High blood sugar is obviously harmful enough that the study raises a difficult question: was this experiment actually ethical? There is no question that acute hyperglycemia is unhealthy; that fact is central to everything we know about diabetes. The publication of the study touched off something of an outcry in the low-carbohydrate community:




Unfortunately, the presence of acute hyperglycemia is so commonplace that this study design—in which participants were required to suffer high blood sugars for only two hours—must not have raised raise any red flags during the ethical review that all studies undergo.

That this study design didn’t register as ethically problematic is arguably a very disturbing commentary on the state of diabetes care and the medical establishment’s tolerance of unhealthy blood sugars.

The sad fact of the matter is that a blood sugar level of 270-450 mg/dL is frighteningly common. According to the CDC, 9.9% of American adults with diagnosed diabetes have an A1c greater than 10.0%; among Type 1 teens, traditionally the group with the worst blood sugar control, the prevalence is likely far greater. An A1c of 10.0% indicates an average blood sugar of 279 mg/dL, near the bottom end of the range used in the study; anyone at this level is likely to spend many hours of every day experiencing this degree of acute hyperglycemia. Realistically, even many of those with better control—only 50% of adults with diabetes meet the American Diabetes Association’s target of <7.0%—likely struggle with acute hyperglycemia with regularity. Going into the study, the adolescent participants had an average A1c of 7.8%. For these kids, like most with diabetes of the same age, acute hyperglycemia was probably already a nearly everyday occurrence.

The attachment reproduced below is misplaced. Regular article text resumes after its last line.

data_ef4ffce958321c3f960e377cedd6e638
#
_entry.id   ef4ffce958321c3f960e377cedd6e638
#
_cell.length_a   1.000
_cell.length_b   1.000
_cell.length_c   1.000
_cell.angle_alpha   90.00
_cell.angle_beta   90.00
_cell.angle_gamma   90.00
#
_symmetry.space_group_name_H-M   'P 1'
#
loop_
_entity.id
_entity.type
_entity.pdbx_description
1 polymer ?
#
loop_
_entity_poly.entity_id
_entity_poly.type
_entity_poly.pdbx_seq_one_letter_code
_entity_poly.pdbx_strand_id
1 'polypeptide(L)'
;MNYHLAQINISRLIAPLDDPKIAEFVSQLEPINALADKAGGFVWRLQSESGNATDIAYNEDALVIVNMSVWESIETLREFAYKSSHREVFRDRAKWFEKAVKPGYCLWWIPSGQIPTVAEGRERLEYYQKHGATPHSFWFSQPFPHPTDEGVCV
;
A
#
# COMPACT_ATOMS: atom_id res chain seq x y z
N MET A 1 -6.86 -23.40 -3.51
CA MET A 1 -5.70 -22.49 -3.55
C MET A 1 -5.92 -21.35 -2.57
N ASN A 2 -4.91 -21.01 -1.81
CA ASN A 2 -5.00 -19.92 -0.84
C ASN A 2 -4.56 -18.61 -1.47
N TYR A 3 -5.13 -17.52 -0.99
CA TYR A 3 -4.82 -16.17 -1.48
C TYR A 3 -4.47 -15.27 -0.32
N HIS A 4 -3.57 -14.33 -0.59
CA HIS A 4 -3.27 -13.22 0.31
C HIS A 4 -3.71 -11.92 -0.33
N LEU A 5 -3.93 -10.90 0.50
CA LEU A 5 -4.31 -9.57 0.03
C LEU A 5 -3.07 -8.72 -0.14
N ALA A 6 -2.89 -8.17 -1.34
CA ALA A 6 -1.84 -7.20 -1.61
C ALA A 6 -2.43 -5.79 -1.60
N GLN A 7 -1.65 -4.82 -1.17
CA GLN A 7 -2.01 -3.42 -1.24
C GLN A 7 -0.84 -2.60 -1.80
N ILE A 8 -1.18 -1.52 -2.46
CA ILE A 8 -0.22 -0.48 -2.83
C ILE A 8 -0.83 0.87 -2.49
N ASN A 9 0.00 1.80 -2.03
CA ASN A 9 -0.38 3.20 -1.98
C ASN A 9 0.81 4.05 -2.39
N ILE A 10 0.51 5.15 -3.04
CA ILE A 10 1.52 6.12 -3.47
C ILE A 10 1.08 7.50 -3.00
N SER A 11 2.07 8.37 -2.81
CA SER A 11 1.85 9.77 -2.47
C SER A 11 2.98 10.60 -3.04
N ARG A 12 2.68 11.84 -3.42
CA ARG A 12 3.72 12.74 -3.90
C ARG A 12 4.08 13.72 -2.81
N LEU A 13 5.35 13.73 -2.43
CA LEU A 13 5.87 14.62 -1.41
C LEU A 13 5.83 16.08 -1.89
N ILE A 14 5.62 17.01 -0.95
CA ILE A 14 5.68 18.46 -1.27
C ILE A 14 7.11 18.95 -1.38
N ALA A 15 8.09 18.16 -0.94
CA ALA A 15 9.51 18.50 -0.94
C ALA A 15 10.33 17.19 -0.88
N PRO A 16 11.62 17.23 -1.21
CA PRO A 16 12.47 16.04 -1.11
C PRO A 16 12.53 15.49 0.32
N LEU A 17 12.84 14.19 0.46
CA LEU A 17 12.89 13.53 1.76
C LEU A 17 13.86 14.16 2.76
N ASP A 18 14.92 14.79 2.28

This is only the latest experiment to have associated hyperglycemia with deteriorating brain function. Other studies have found that “during acute hyperglycemia, cognitive function was impaired and mood state deteriorated,” that “chronic hyperglycemia may be detrimental to the developing brain,” and that “hyperglycemia … is toxic for the brain at any stage of life.” While the measurement of intelligence is fraught with challenges, and the magnitude of these effects may be difficult to pinpoint, these findings should be of concern to anyone in the diabetes community.

To what degree might a persistently impaired mental state contribute to the psychological and emotional issues that people with diabetes are so vulnerable to? Patients with diabetes are significantly more likely to experience depression, high levels of stress, anxiety, and other mental health issues, and some of those issues have unsurprisingly been found to correlate with increased blood sugar. That heavy and slow hyperglycemic feeling – “like someone’s cracked open your head and replaced your gray matter with sticky jam” – is a warning that should be taken very seriously.

Ross Wollen
Ross Wollen

Ross Wollen is a chef and writer based in Maine's Midcoast region. Before moving East, Ross was a veteran of the Bay Area restaurant and artisanal food scenes; he has also worked as a food safety consultant. As executive chef of Belcampo Meat Co., Ross helped launch the bone broth craze. Since his diagnosis with Type 1 diabetes in 2017, he has focused on exploring the potential of naturally low-carb cooking. Follow Ross on Twitter: @RossWollen